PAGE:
[The Gentleman Nerd is a weekly column written by Jason McMaster and is dedicated to the more discerning tastes of the refined dork. Due to Jason's extreme nature, most of his columns will be subtitled 'Why I Love...' or 'Why I Hate...' - in case you were wondering.]

CarcassonneTile laying. That’s right, I said it. I’ll say it again: tile laying. That’s what I have to say to all of you tough guys out there. I play a game with little wooden guys that are nicknamed “meeples” and I lay tiles on a table to make countryside. And yes, I play the occasional game of patty cake. So what? I’m proud of my Carcassonne habit. You know why? It’s because I’ve seen the face of the meeple gods, my friends, and I laughed. I laughed right in their wooden faces. I’m the one who keeps you safe.

You see, because my friends have such extreme hatred of dice and cards (Brian), or just don’t like complex games, we’ve started bringing friendlier games into the fold. Most of my games are about killing things and cackling with glee. There are a few exceptions, like Robo-Rally, but overall, we’re pretty stabby. Since Puerto Rico and San Juan have been such a hit at the house, I decided we’d give this one a try too. It’s been surprisingly successful and not nearly as peaceful as I’d hoped.

CarcassonneThe idea behind Carcassonne is that you build cities and countryside. You do this by drawing tiles and then placing them where you can with the other tiles. These tiles are used to make up cities, roads and farms. Each tile has a place to put your little meeples so that they may make the most of their pathetic, wooden lives. They also get you points. What’s a meeple, you say? I’ll tell you. They are your wooden servants, and you must make them work.

Now, making your little guys work is pretty easy – you just put them on a piece of land, city or road that doesn’t have anyone else attached to it. That stakes your claim. Now, if it ends up connecting to something else that has people on it, then whoever has the most meeples on that feature gets all the points. If you tie, then you both get full points. Easy! Well, mostly easy. You see, there’s a touch of strategy to it, and if there’s even a touch, then that means that Brian and I are going to try to screw each other over. Oh well, there goes that “play nice” thing we had going on.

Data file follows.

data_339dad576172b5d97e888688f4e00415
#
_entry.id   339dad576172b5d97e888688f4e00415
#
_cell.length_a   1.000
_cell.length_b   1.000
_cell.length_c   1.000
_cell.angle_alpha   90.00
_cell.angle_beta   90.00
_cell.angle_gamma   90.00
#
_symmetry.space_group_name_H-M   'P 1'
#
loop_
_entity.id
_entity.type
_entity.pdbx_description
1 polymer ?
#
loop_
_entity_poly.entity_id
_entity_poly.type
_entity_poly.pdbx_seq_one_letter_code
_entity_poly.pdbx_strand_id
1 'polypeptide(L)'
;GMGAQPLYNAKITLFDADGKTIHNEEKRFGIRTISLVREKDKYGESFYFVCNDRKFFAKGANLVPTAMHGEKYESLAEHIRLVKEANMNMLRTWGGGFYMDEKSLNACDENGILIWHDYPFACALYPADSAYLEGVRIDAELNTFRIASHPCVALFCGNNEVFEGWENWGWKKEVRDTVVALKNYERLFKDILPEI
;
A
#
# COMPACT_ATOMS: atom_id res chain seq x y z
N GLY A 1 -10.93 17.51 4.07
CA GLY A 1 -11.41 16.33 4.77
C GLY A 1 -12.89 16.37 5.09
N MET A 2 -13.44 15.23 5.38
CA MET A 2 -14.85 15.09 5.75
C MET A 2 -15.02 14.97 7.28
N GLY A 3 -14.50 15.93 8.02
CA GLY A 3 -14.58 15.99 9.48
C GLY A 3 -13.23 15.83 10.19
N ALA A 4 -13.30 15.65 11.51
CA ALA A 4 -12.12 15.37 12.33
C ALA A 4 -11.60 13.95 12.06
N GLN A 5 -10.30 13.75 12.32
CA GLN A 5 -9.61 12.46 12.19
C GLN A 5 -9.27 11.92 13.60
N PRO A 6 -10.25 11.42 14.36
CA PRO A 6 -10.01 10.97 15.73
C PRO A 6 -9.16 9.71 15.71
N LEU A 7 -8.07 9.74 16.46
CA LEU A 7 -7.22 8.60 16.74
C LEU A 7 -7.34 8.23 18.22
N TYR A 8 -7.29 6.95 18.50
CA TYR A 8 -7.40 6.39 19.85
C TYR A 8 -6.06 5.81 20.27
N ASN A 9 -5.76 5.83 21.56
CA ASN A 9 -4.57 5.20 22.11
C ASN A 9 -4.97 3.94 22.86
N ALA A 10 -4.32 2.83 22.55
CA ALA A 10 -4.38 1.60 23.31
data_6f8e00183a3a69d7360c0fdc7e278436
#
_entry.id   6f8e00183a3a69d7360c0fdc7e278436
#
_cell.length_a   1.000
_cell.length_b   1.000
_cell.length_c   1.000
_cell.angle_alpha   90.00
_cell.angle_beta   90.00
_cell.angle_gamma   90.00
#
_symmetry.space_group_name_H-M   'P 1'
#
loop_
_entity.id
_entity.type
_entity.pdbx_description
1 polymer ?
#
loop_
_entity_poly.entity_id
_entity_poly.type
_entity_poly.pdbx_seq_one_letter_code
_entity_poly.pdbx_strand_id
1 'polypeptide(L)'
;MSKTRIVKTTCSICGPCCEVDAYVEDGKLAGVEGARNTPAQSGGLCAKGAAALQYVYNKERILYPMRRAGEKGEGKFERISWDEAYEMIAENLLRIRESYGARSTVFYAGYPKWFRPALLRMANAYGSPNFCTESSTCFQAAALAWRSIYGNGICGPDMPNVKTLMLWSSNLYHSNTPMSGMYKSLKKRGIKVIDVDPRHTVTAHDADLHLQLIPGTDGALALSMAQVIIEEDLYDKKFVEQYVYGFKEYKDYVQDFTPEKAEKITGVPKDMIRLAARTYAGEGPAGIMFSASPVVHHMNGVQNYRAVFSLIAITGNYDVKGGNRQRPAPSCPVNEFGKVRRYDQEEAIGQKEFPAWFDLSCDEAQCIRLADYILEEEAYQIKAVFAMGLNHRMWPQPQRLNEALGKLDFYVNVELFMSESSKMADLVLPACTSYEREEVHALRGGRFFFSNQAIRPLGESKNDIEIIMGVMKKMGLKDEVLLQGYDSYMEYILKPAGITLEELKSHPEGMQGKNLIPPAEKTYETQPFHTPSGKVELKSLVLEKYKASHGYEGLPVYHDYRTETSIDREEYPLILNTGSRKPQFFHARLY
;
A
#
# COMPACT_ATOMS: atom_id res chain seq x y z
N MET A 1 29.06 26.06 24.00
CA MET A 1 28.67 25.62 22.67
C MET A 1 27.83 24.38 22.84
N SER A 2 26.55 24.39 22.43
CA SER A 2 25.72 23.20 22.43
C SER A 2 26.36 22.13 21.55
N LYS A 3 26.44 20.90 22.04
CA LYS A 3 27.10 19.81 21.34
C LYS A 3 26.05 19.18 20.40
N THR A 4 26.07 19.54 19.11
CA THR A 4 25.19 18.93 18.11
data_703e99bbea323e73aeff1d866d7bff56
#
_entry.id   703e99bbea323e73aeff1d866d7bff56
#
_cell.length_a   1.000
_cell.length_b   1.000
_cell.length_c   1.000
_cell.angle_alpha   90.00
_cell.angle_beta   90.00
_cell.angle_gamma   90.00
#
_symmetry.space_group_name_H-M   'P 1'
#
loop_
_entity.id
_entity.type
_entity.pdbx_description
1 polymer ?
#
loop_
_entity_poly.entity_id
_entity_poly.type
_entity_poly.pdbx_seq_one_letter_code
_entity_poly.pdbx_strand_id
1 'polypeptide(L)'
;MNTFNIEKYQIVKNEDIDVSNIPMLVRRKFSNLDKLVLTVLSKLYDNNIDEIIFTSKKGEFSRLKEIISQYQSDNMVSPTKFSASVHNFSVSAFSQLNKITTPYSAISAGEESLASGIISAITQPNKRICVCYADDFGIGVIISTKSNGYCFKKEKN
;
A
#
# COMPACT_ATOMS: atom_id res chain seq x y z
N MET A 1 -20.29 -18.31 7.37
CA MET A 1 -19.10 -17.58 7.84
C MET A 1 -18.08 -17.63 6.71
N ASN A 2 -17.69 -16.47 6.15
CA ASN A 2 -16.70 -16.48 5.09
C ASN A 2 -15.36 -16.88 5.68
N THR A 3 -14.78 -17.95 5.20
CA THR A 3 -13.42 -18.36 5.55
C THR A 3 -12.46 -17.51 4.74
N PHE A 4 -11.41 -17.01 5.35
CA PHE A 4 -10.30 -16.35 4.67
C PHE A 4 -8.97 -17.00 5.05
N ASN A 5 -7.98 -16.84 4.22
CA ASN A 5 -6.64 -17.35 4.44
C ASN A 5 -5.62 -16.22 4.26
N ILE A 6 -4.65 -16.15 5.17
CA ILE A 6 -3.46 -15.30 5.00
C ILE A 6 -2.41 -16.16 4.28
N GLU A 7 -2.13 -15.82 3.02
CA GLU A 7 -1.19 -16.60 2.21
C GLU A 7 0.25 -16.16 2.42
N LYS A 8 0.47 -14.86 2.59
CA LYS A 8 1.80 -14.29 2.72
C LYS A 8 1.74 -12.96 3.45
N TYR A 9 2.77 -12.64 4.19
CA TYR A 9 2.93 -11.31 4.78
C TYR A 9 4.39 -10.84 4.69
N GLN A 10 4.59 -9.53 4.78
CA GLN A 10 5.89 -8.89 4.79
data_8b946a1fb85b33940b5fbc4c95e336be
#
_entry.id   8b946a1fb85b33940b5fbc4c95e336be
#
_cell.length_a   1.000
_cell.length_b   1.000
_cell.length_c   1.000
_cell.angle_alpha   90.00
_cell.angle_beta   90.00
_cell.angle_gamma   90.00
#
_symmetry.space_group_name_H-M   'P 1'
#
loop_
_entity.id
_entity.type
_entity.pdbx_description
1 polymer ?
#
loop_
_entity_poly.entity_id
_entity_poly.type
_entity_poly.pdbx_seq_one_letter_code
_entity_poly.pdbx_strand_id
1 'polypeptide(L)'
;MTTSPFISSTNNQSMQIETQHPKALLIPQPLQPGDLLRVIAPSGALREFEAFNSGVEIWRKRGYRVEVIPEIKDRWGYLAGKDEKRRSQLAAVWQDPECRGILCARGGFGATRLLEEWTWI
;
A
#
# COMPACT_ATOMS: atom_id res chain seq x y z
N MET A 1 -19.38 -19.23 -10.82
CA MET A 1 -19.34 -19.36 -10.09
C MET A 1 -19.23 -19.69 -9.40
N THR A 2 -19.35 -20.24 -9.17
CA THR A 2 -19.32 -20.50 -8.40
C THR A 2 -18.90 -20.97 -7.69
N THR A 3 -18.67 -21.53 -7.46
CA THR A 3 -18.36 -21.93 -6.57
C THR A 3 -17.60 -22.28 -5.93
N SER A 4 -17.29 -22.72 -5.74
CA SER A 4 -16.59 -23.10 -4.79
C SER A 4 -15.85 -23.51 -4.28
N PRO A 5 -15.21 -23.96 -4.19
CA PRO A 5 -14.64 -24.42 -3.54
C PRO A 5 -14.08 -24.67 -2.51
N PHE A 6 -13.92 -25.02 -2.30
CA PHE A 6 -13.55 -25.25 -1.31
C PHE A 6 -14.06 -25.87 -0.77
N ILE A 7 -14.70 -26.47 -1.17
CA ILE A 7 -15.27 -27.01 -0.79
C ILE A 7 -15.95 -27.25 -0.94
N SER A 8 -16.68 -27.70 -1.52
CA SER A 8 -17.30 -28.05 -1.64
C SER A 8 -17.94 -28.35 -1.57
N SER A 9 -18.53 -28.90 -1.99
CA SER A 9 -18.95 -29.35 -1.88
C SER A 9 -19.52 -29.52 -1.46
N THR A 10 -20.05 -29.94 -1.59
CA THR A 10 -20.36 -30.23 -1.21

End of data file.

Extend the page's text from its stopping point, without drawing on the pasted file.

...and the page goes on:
CarcassonneYou see, whenever there’s a large farmland, every completely walled city it touches is four (or sometimes five) points for whoever controls it. This can change the entire game. So, as you can imagine, most of mine and Brian’s time is spent trying to grab that freaking farm land and I usually lose this struggle because of skullduggery.

For instance, last time we played, I was the only one trying to stop the juggernaut that is Brian’s little yellow meeples. They were everywhere, man. I kept blocking him off and using towers to take them prisoner, but it was no use. I kept trying to get everyone to understand that it was only me, and my green meeples that were stopping that evil, yellow cloud from overshadowing the land. They didn’t listen. Everyone started feeling sorry for Brian. The damned fools. Luckily, I sacrificed myself so that he wouldn’t win, even though people were actually trying to HELP him. This made my wife, Sarah, the very surprised victor.

So, basically, thanks to selfless heroes like me, you people can play a nice game of Carcassonne without threat against your freedoms. You want my meeples on that wall. You NEED my meeples on that wall. Who’s your savior now, Jack?

[Jason McMaster is a freelance writer who has written for Gamasutra, GameSpy and several other publications. He’s currently working on a few small projects and updating his blog, Lamethrower, as often as he can.]